Homelessfonts

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The Arrels Foundation has created an initiative that converts the handwriting of people who live on the streets of Barcelona into carefully crafted alphabets, to be used on packaging, stationery, and web projects.

It began in 2009, during a holiday to Barcelona. Loraine Halgabary was attacked at knifepoint by a group of three assailants who stole her belongings, including her passport. Today she shows us the vast scars that remain on her right arm, at the headquarters of the place that gave her her life back, the Arrels Foundation.

As a result of this episode, the Londoner was immersed in a true bureaucratic nightmare: her passport had been used for illegal purposes, and she was left with no choice but to live on the streets for years. First in a warehouse, later in a park. Until she decided to visit the Foundation, which since 1987 has been caring for homeless people, providing them with accommodation, food, and social and health care. Like Loraine, it is estimated that in the city of Barcelona alone there are 3,395 people who do not have a home, 1,026 of whom are sleeping in the streets. This is 61.8% more than just 10 years ago, according to figures from the Homeless Care Network.

To bring a new kind of dignity to these people, the Arrels Foundation, in collaboration with The Cyranos MacCann advertising agency, has created a unique project named Homelessfonts. They have created fonts based on the handwriting of people who live on the streets of the Catalan capital, which can then be purchased by either individuals or companies for use in their projects. The very same letters with which the homeless write messages on pieces of cardboard asking for help have now become a powerful tool: transforming, in the foundation’s view, society’s perspective on this issue.

Ana Maria, Guillermo, Stere, José Luis, Gemma, Miquel and Loraine herself are just some of the 12 people featured in this touching story. To create the typefaces, these homeless people participated in a number of workshops with collaborating typographers. They wrote letters, numbers and symbols on a template, which the typographers then transformed into an alphabet and digitized to turn them into typefaces, always maintaining the personality of their authors.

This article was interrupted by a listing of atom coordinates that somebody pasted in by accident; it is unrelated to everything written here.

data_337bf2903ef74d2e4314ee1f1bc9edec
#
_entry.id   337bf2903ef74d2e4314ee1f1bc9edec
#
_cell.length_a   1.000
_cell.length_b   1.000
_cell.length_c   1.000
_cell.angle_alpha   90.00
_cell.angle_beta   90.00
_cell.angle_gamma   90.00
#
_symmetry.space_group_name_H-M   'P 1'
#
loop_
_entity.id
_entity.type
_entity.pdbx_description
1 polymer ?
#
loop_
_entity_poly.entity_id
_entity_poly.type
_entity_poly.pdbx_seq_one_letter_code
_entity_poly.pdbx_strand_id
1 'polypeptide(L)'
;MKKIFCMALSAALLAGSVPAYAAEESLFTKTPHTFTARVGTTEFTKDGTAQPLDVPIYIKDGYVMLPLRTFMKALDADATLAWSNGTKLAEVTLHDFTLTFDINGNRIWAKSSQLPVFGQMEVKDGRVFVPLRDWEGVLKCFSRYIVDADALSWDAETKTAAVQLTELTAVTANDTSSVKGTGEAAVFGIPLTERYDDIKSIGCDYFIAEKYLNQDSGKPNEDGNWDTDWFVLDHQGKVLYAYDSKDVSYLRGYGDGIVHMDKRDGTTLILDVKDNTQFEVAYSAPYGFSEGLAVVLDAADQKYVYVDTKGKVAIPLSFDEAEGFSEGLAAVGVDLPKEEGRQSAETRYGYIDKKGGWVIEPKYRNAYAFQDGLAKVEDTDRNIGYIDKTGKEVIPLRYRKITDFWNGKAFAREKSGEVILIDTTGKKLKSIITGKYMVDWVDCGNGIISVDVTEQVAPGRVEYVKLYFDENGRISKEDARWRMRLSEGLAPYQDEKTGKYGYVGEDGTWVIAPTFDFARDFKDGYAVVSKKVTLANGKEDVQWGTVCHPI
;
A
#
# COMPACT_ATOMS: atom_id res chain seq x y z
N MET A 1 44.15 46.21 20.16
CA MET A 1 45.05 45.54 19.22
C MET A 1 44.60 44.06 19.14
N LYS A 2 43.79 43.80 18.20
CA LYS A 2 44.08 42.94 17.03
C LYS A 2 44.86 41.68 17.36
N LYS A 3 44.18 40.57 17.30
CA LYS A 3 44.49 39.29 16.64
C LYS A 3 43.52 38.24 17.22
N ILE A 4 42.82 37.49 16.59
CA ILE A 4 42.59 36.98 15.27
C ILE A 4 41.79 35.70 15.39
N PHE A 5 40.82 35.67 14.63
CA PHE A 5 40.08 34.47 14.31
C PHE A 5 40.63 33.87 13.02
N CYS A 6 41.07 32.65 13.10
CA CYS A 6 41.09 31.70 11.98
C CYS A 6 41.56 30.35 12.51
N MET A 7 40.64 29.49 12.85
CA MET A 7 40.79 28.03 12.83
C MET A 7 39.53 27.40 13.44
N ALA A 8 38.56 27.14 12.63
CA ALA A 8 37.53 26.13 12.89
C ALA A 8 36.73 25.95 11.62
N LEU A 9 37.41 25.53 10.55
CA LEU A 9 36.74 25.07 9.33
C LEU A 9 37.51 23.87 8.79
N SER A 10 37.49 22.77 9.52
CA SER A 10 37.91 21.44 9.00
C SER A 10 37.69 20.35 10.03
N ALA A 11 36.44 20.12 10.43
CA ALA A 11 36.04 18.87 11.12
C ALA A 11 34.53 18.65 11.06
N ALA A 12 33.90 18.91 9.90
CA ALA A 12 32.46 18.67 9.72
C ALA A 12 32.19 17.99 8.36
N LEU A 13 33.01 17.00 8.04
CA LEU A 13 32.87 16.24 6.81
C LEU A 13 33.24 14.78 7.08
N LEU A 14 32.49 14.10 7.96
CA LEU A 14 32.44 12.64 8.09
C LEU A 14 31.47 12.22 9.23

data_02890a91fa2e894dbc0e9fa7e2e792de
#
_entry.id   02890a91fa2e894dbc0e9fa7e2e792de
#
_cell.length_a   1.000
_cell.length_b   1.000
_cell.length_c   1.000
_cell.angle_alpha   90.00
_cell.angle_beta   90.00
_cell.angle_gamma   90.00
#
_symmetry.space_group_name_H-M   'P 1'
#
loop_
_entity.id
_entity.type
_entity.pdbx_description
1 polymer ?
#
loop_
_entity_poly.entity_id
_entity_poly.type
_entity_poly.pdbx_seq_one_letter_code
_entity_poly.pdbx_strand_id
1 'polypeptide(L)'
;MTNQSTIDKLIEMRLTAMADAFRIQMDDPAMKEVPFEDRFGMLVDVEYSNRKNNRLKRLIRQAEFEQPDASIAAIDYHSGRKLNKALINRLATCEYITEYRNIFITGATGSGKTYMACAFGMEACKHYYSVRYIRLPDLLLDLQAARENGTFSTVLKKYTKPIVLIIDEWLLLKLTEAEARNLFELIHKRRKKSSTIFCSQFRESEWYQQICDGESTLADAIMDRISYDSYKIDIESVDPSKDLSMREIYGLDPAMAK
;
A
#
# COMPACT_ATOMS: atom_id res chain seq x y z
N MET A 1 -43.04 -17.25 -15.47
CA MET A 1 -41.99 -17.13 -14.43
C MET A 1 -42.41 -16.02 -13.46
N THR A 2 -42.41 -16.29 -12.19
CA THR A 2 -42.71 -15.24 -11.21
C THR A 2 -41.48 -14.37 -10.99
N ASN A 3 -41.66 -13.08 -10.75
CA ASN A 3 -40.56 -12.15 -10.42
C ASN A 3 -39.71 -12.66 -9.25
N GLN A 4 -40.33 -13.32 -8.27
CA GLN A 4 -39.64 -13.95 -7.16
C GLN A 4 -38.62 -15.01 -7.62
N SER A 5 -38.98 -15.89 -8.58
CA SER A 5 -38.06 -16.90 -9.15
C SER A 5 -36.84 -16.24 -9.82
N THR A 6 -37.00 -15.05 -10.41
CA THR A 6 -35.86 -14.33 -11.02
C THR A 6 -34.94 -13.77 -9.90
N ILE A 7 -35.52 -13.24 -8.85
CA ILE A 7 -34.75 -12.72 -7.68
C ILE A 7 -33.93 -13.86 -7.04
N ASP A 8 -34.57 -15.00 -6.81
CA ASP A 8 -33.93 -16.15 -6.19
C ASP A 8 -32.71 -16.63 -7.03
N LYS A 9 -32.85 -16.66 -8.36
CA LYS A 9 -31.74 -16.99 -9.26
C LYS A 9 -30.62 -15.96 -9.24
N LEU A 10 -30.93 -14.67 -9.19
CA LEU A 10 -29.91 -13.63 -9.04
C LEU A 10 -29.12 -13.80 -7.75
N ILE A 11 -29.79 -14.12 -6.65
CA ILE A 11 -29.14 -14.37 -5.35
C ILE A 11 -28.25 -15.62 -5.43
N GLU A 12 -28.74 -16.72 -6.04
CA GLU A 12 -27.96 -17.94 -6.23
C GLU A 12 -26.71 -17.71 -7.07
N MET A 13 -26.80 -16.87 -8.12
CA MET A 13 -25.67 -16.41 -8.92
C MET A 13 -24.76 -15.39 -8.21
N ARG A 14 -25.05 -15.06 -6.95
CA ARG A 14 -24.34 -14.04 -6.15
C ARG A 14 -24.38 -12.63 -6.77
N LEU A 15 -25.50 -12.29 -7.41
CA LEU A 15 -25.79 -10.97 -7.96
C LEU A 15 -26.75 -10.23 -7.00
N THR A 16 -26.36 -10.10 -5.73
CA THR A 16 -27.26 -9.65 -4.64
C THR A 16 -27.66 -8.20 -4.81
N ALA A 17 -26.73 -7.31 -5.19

The result is a stunning typeface collection that is available on the project’s website, where you can learn more about the stories of each of the people behind their alphabet through individual videos. For €19, you can buy a license for personal use to use the fonts in documents, reports, designs and marketing with limited copies. The cost of the license for professionals for corporate and marketing use, such as advertisements, stationery, packaging, corporate materials or websites is €290. All profits go towards helping the 1,400 people the Arrels Foundation cares for.

There are a number of brands who have decided to give this added social value to their products, from non-profit organisation Espigoladors, who combat food waste by making jams from surplus, ugly or imperfect fruit and vegetables, to clothes store La Sostenible or Australian brand strategy agency MamaTray.

Loraine still cannot believe that her writing is one of the most popular fonts. She did not realise the significance of the project until she happened across a store selling products by Valonga, which had used her handwriting on wines, oils, jams, honey and even soaps. Loraine was lost for words. But now, as time has passed, she tells us how wonderful it has been to take part in Homelessfonts: giving back to the Arrels Foundation, with whom she now works, after everything they’ve done for her.

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